Browsing by Author "Dhanjai"
Now showing 1 - 3 of 3
Results Per Page
- ItemDisposable capacitive biosensor for dopamine sensing(2020) Dhanjai; Yu, Nancy; Mugo, SamuelThe present paper reports fabrication of a disposable tyrosinase (Tyr) biosensor for rapid detection of dopamine. Tyr immobilized polyaniline/carbon nanotubes/cellulose nanocrystals (Tyr@PANI/CNTs/CNC) conductive film was fabricated on polyvinyl acetate (PVA) transparency and characterized by scanning electron microscopy (SEM) and cyclic voltammetry (CV). Tyr catalyzed dopamine oxidation to o-dopaquinone was analysed by CV and capacitance was recorded. PANI/CNTs/CNC film acted as a suitable enzyme support which also showed its synergistic effect in accelerating the biocatalytic oxidation reaction. Tyr biosensor exhibited excellent reproducibility, and specificity towards dopamine with correlation coefficient (R2) of 0.9508 and limit of detection (LOD) of 1.57 nM within linear concentration range of 7–1000 mM. The study suggested practical utilization of disposable biosensor towards dopamine detection in biological fluids.
- ItemModified stainless steel microneedle electrode for polyphenolics detection(2020) Dhanjai; Mugo, Samuel; Lu, WeihaoThis work outlines a simple fabricated microneedle electrode for sensitive and real sample monitoring of plant polyphenolics. The electrode was fabricated by layer-by-layer assembly (LBL) with nanocomposite of carbon nanotubes (CNT) and cellulose nanocrystals (CNC) as the first layer, followed by polyaniline (PANI), and finally, the 3-(glycidyloxypropyl) trimethoxysilane (GOPS) layer as the binding agent. The microneedle electrodes were characterized by scanning electron microscopy (SEM), electrochemical impedance spectroscopy (EIS), Fourier transform infrared (FTIR) spectroscopy, and Raman spectroscopy. The developed microneedle electrodes were successfully applied for the capacitive detection of gallic acid (GA) and chlorogenic acid (CA) as polyphenol model compounds. The microneedle electrode was also used to quantify polyphenols in orange juice. The electrochemical capacitance responses were linearly proportional to the concentrations of GA and CA in the range of 0.1–87.23 μg/mL for GA and 0.1–78.01 μg/mL for CA. The calculated detection limits (LOD) for GA and CA were found to be 0.29 ± 0.2 μg/mL and 0.34 ± 0.2 μg/mL respectively. As minimally invasive technology, microneedle electrodes were found to be promising for successful in situ screening of antioxidants in different fruit matrices. The microneedle electrodes were also applied to the depth profiling of antioxidant content in fruit samples.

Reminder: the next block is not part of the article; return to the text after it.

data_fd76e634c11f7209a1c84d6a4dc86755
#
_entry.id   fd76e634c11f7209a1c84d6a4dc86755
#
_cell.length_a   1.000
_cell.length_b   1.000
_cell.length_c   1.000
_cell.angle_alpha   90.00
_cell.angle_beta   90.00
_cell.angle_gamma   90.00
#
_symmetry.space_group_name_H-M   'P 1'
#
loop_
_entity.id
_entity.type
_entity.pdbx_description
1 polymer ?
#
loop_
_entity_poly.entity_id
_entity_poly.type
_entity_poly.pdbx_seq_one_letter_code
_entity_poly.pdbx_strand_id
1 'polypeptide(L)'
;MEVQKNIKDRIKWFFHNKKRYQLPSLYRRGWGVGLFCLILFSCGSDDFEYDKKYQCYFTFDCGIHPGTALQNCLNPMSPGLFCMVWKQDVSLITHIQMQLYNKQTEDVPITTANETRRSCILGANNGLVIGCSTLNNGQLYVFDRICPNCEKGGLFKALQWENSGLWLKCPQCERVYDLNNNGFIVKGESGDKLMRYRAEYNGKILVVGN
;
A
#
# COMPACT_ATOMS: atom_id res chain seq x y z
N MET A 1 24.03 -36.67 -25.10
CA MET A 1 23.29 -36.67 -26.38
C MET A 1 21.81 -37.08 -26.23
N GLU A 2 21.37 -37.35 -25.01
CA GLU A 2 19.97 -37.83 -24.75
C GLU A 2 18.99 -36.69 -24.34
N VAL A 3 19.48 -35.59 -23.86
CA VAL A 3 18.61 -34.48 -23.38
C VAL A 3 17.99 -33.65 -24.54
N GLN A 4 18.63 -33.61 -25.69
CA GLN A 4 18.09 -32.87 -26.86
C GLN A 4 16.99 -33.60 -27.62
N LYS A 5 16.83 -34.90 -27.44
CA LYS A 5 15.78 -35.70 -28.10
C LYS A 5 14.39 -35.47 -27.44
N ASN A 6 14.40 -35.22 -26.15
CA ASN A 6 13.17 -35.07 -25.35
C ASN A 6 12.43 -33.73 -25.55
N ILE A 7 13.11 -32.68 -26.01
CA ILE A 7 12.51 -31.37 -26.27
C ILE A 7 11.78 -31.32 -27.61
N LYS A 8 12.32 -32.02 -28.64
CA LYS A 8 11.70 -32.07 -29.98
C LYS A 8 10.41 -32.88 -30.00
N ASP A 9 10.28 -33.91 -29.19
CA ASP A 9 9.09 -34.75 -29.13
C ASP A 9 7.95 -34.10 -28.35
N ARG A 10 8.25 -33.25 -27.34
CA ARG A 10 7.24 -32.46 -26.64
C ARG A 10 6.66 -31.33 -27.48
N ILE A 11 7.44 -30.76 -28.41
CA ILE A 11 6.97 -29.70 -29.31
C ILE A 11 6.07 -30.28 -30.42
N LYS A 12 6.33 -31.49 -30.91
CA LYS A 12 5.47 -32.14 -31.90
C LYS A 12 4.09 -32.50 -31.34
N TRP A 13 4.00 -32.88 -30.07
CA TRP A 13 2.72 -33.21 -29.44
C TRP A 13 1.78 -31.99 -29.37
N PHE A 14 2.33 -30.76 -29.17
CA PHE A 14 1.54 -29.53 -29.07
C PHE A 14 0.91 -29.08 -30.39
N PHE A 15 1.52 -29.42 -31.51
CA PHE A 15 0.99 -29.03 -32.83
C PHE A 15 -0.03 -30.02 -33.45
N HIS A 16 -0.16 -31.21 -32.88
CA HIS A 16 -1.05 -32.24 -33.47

- ItemPolymer hydrogel interfaces in electrochemical sensing strategies: a review(2019) Dhanjai; Sinha, A.; Kalambate, P. K.; Mugo, Samuel; Kamau, P.; Chen, J.; Jain, R.Hydrogels are hydrophilic polymeric networks prepared by physical or chemical cross-linking of gelator molecules under optimum conditions. Being sensitive to external stimuli, hydrogels are integrated into signal transduction systems for generating possible responses upon interaction with target analytes to study various physiochemical/biochemical molecular recognition processes. In recent times, polymer based hydrogel materials have emerged as unique electrode modifying materials providing highly permeable matrix for easy diffusion of analytes and rapid electron transport. Polymeric architectures of hydrogels can accommodate different nanomaterials within its matrix through suitable interactions to form hydrogel nanocomposites. Further, high biocompatibility of hydrogels facilitates facile encapsulation and cross-linking of bioreceptors (eg. nucleic acid, protein) into polymer matrix and helps to retain their bioactivity during practical applications. Polymer hydrogel materials enable easy prototyping of electrodes using novel printing technologies for designing next generation advanced, flexible and portable bioelectronics with excellent sensing performances. The present article focuses on the implication of polymer hydrogels as high performance electrode materials. Taking relevant examples, nanomaterials incorporated polymer hydrogel based chemical sensors and bioreceptors embedded biosensors have been discussed for electrochemical detection of different analytes. Preparation of hydrogel modified electrodes and state-of-the-art sensing mechanisms have been briefly emphasized. Concluding remarks and future prospects regarding fabrication of hydrogel based smart electronics have been provided at the end.